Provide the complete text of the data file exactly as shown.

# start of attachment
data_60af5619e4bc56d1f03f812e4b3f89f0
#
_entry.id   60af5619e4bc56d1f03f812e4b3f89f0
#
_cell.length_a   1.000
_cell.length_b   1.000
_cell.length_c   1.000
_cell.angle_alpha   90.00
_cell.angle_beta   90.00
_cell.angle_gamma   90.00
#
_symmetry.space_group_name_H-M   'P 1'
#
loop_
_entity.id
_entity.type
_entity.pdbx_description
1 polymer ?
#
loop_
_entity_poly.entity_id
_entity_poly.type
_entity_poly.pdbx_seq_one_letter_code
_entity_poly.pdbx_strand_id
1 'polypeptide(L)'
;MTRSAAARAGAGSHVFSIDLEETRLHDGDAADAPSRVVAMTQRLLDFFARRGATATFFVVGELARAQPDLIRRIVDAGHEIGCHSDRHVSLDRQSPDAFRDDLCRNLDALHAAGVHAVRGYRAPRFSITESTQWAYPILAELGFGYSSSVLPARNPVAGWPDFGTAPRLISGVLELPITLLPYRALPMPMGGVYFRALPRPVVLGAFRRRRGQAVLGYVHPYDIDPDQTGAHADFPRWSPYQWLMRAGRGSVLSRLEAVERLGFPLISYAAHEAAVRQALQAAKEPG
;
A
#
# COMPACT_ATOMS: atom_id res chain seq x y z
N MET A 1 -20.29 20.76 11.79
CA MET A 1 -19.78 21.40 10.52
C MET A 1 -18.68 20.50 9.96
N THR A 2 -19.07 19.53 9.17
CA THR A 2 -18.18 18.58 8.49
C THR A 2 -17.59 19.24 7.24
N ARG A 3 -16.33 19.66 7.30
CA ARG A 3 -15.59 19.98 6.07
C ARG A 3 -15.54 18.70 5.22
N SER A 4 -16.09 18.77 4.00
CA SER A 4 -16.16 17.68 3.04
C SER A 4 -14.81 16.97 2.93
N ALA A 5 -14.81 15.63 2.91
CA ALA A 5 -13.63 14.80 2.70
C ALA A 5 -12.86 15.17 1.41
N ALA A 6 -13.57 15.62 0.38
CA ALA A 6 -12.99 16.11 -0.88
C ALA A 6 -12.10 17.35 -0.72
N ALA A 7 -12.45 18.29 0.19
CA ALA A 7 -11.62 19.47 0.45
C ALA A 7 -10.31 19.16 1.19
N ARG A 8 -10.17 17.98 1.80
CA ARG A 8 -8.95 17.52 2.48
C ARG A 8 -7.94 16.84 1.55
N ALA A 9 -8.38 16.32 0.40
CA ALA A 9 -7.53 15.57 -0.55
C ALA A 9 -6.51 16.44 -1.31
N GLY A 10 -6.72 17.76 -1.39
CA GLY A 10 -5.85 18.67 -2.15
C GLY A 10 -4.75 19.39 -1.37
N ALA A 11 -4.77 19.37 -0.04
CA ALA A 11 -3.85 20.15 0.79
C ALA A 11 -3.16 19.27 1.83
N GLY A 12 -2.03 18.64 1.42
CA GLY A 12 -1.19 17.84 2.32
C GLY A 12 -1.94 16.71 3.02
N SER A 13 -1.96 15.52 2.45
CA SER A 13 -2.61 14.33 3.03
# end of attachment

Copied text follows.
data_60af5619e4bc56d1f03f812e4b3f89f0
#
_entry.id   60af5619e4bc56d1f03f812e4b3f89f0
#
_cell.length_a   1.000
_cell.length_b   1.000
_cell.length_c   1.000
_cell.angle_alpha   90.00
_cell.angle_beta   90.00
_cell.angle_gamma   90.00
#
_symmetry.space_group_name_H-M   'P 1'
#
loop_
_entity.id
_entity.type
_entity.pdbx_description
1 polymer ?
#
loop_
_entity_poly.entity_id
_entity_poly.type
_entity_poly.pdbx_seq_one_letter_code
_entity_poly.pdbx_strand_id
1 'polypeptide(L)'
;MTRSAAARAGAGSHVFSIDLEETRLHDGDAADAPSRVVAMTQRLLDFFARRGATATFFVVGELARAQPDLIRRIVDAGHEIGCHSDRHVSLDRQSPDAFRDDLCRNLDALHAAGVHAVRGYRAPRFSITESTQWAYPILAELGFGYSSSVLPARNPVAGWPDFGTAPRLISGVLELPITLLPYRALPMPMGGVYFRALPRPVVLGAFRRRRGQAVLGYVHPYDIDPDQTGAHADFPRWSPYQWLMRAGRGSVLSRLEAVERLGFPLISYAAHEAAVRQALQAAKEPG
;
A
#
# COMPACT_ATOMS: atom_id res chain seq x y z
N MET A 1 -20.29 20.76 11.79
CA MET A 1 -19.78 21.40 10.52
C MET A 1 -18.68 20.50 9.96
N THR A 2 -19.07 19.53 9.17
CA THR A 2 -18.18 18.58 8.49
C THR A 2 -17.59 19.24 7.24
N ARG A 3 -16.33 19.66 7.30
CA ARG A 3 -15.59 19.98 6.07
C ARG A 3 -15.54 18.70 5.22
N SER A 4 -16.09 18.77 4.00
CA SER A 4 -16.16 17.68 3.04
C SER A 4 -14.81 16.97 2.93
N ALA A 5 -14.81 15.63 2.91
CA ALA A 5 -13.63 14.80 2.70
C ALA A 5 -12.86 15.17 1.41
N ALA A 6 -13.57 15.62 0.38
CA ALA A 6 -12.99 16.11 -0.88
C ALA A 6 -12.10 17.35 -0.72
N ALA A 7 -12.45 18.29 0.19
CA ALA A 7 -11.62 19.47 0.45
C ALA A 7 -10.31 19.16 1.19
N ARG A 8 -10.17 17.98 1.80
CA ARG A 8 -8.95 17.52 2.48
C ARG A 8 -7.94 16.84 1.55
N ALA A 9 -8.38 16.32 0.40
CA ALA A 9 -7.53 15.57 -0.55
C ALA A 9 -6.51 16.44 -1.31
N GLY A 10 -6.72 17.76 -1.39
CA GLY A 10 -5.85 18.67 -2.15
C GLY A 10 -4.75 19.39 -1.37
N ALA A 11 -4.77 19.37 -0.04
CA ALA A 11 -3.85 20.15 0.79
C ALA A 11 -3.16 19.27 1.83
N GLY A 12 -2.03 18.64 1.42
CA GLY A 12 -1.19 17.84 2.32
C GLY A 12 -1.94 16.71 3.02
N SER A 13 -1.96 15.52 2.45
CA SER A 13 -2.61 14.33 3.03